Family Helper > Post-adoption > Post-adoption Potpourri


A Bouquet of
Questions and

By Robin Hilborn

First edition, 2002
$12 / ISBN 0-9687944-5-9

20 post-adoption questions in these categories:

Medical tests
Birth family abroad
Explaining adoption
Tax credits
Parental leave benefits
Company benefits
Orphanage children

Find answers to questions like these:

Where can we find growth charts for our child?
Can I find my child's birth family abroad?
How much can I tell my child about adoption?
How do I get citizenship for my child?
Where can I get help with adoption expenses?
How much paid leave can I get?
Can I breastfeed my adopted baby?
How do I get my child to sleep?

How to order Post-adoption Potpourri

Post-adoption Potpourri answers your post-adoption questions about tax credits, paid leave, citizenship, subsidies, breastfeeding, sleeping, handling racism, and explaining adoption to your child. (See below for an excerpt.)

To order a copy, fill in this form and send, with your cheque to: 220 Summerhill Rd., Southampton, Ont. N0H 2L0 Canada.

Please send me one copy of Post-adoption Potpourri I enclose a $12 cheque to "Robin Hilborn".
  Street address:

Price in Canada is Can$12. In the U.S., US$12. Elsewhere, US$18.
Robin Hilborn is publisher of the Post-adoption Helper series.

Post-adoption Potpourri is also available (No. 11) at a discount ($9) when you order four or more titles from the Family Helper series. See the form at Family Helper, and choose the editions you'd like to order.


From the Introduction to Post-adoption Potpourri
By Robin Hilborn

A bouquet of questions and answers

In this edition of Post-adoption Helper I've used the same question-and-answer format as in the last Adoption Helper ("Pre-adoption Potpourri"). The difference is that Post-adoption Helper is read in both Canada and the United States, so the answers at times need to consider two perspectives.

Often this is not a problem -- adoptive families everywhere face similar challenges -- but sometimes the jurisdiction matters, as when we discuss legalities like tax credits, parental leave and subsidies.

I think you'll find instructive the comparison of services between Canada and the U.S. If I may make a broad generalization, post-adoption services in the U.S. are far advanced over those in Canada.

It seems the only advantage of living north of the border is that federal law in Canada provides for 35 weeks of paid parental leave, while U.S. federal law gives American adopters 12 weeks of unpaid leave. (Mind you, the comparison is much more complicated at the provincial and state levels.)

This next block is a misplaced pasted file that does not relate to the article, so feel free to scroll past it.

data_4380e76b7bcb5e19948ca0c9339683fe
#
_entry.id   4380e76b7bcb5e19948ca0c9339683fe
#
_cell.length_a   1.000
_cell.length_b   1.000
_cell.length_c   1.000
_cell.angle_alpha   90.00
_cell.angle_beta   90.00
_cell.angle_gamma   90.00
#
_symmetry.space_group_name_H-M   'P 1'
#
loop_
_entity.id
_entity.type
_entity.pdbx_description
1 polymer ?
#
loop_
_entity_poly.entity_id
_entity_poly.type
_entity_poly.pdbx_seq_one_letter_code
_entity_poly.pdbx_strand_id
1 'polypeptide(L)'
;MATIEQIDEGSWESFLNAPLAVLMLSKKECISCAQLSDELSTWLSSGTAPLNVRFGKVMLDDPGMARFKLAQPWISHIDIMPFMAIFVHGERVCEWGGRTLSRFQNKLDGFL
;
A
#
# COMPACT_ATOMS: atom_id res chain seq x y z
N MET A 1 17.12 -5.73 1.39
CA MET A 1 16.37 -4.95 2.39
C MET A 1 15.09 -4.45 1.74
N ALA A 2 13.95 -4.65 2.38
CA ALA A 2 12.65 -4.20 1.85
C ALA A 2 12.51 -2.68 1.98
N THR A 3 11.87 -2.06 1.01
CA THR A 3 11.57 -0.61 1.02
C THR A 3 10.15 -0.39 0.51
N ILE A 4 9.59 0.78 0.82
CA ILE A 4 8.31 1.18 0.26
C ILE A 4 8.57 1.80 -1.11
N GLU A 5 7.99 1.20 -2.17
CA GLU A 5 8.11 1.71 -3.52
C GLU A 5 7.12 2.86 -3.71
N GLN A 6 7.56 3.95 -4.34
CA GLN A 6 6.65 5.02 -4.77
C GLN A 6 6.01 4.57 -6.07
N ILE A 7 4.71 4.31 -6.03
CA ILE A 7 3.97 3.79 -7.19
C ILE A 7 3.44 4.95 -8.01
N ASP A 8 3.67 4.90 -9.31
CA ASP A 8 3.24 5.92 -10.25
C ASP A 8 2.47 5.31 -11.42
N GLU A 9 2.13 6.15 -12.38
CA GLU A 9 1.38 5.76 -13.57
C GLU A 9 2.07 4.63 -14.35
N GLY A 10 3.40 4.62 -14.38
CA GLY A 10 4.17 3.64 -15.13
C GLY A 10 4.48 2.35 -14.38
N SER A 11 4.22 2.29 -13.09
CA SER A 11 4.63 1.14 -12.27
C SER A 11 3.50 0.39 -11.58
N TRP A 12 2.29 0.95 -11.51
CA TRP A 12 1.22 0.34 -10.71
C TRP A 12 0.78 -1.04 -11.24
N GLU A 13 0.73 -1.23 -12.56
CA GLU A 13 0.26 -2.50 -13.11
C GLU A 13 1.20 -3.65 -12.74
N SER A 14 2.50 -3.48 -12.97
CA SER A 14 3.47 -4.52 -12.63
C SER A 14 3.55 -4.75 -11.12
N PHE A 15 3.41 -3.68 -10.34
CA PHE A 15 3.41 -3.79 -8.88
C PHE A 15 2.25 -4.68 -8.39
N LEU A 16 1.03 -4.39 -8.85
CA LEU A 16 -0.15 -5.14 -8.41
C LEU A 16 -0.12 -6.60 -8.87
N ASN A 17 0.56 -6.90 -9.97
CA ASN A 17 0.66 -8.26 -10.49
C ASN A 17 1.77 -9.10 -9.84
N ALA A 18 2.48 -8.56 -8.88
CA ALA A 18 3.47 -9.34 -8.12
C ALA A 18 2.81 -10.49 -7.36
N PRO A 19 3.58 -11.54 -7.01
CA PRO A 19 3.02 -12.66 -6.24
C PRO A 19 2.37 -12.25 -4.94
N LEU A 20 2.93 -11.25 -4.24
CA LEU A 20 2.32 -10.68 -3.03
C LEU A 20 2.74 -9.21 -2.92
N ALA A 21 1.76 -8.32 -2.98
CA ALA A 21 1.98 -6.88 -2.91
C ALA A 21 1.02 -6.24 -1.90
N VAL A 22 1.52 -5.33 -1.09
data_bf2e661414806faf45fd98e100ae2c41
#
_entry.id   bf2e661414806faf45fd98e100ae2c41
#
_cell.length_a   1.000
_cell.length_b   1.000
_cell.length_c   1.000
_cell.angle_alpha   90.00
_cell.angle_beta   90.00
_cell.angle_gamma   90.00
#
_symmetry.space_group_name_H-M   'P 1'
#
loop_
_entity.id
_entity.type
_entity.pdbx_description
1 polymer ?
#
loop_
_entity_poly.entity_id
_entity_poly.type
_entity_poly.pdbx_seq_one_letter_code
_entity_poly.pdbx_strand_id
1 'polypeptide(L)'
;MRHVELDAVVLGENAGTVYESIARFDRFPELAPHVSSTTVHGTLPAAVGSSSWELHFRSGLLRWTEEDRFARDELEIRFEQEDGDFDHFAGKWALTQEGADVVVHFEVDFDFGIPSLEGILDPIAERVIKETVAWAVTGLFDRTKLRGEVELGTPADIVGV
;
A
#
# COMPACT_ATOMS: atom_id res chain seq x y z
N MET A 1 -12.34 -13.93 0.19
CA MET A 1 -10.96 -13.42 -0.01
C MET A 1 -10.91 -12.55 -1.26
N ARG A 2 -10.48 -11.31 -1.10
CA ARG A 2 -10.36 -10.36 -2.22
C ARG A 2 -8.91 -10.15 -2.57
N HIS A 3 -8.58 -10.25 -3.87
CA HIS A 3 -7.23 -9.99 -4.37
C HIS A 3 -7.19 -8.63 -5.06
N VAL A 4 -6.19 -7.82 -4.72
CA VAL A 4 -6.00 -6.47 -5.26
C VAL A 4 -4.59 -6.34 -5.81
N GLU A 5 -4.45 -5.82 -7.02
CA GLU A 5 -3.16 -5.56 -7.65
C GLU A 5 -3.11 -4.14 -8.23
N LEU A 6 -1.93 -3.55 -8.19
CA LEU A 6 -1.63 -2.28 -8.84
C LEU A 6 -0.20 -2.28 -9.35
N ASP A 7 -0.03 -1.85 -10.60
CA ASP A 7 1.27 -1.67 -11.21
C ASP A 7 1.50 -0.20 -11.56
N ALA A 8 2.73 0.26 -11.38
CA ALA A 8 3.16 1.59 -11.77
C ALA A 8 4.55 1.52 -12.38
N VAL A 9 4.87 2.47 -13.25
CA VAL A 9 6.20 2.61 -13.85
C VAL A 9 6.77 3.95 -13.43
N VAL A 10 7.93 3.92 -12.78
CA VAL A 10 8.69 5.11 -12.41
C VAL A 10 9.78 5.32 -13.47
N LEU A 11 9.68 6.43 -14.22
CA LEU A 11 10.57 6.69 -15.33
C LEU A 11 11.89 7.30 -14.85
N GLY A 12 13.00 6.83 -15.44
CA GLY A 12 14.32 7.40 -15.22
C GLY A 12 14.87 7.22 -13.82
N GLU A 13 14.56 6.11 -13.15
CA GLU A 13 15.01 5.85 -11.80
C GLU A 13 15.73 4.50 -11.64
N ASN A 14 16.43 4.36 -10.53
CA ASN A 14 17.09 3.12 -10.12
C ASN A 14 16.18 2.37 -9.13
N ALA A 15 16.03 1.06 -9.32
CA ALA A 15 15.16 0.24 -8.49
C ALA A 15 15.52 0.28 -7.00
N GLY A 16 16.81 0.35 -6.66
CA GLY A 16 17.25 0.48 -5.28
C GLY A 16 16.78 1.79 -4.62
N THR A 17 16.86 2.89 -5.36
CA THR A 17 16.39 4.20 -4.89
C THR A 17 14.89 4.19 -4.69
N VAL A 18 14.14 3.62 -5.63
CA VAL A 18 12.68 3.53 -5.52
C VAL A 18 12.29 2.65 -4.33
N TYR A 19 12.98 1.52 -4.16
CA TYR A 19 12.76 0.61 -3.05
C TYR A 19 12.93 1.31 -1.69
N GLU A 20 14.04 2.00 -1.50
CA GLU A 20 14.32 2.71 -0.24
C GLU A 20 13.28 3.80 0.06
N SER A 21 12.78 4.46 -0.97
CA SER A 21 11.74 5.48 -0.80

Apart from that, Americans have the edge in a generous income tax credit for adoption expenses, automatic citizenship for adoptees from abroad, federal and state subsidies, and lots of adoption benefits from U.S. companies.

With money a pressing concern these days, I thought it appropriate to spend time on financial matters, but not exclusively ... so you'll find answers to your questions on breastfeeding, sleeping, racism and explaining adoption to your child. Finding your child's birth family in an international adoption is tackled by the resourceful Leceta Guibault. And a highlight is the remarkable story of Dave and Deb Ciccarelli -- they expected two children from Russia, but got four.

For those who've asked me for some good books about adoption, I've concluded with list of the best books on 11 post-adoption topics.

My sources for this Post-adoption Potpourri were a variety of government and private web sites, past editions of Adoption Helper and Post-adoption Helper, "News Briefs" at Family Helper web site, and last but not least, an email list, Canadians-adopting, which has all sorts of useful suggestions on raising adopted children. You'll find the comments from Canadians-adopting in the margins.

I've found one of the best sources for U.S. information is the National Adoption Information Clearinghouse, and you'll see the note "[NAIC]" when I've used its information.

Other good sources are the Adoptive Families Association of British Columbia (AFABC) and the North American Council on Adoptable Children (NACAC).

To find out more about any of these questions, or the sources, consult the resources in Post-adoption Helper No. 10, Post-adoption Resource Guide.

How to order Post-adoption Potpourri


In 1995 Adoption Helper received an Ontario Adoption Award from the Adoption Council of Ontario, "in recognition of its outstanding contribution to the adoption community of Ontario."

In 1997 Jennifer Smart, editor of Post-adoption Helper, received an Ontario Adoption Award from the Adoption Council of Ontario for her work on behalf of adoption causes.

In 2001 Robin Hilborn received an Adoption Activist Award from the North American Council on Adoptable Children for "dedicated work in making adoption information more accessible and providing materials for post-adoptive support".

Robin Hilborn edits and publishes Post-adoption Helper magazine. He also edits and publishes Adoption Helper magazine, helping people adopt since 1990. His email address is

Infertility Adoption Adoption Resource Central Post-adoption Family Tree
Contact: Robin Hilborn,
220 Summerhill Rd., Southampton, Ont. N0H 2L0 Canada
Copyright 2009 Robin Hilborn. All rights reserved
Updated   Apr. 13, 2009

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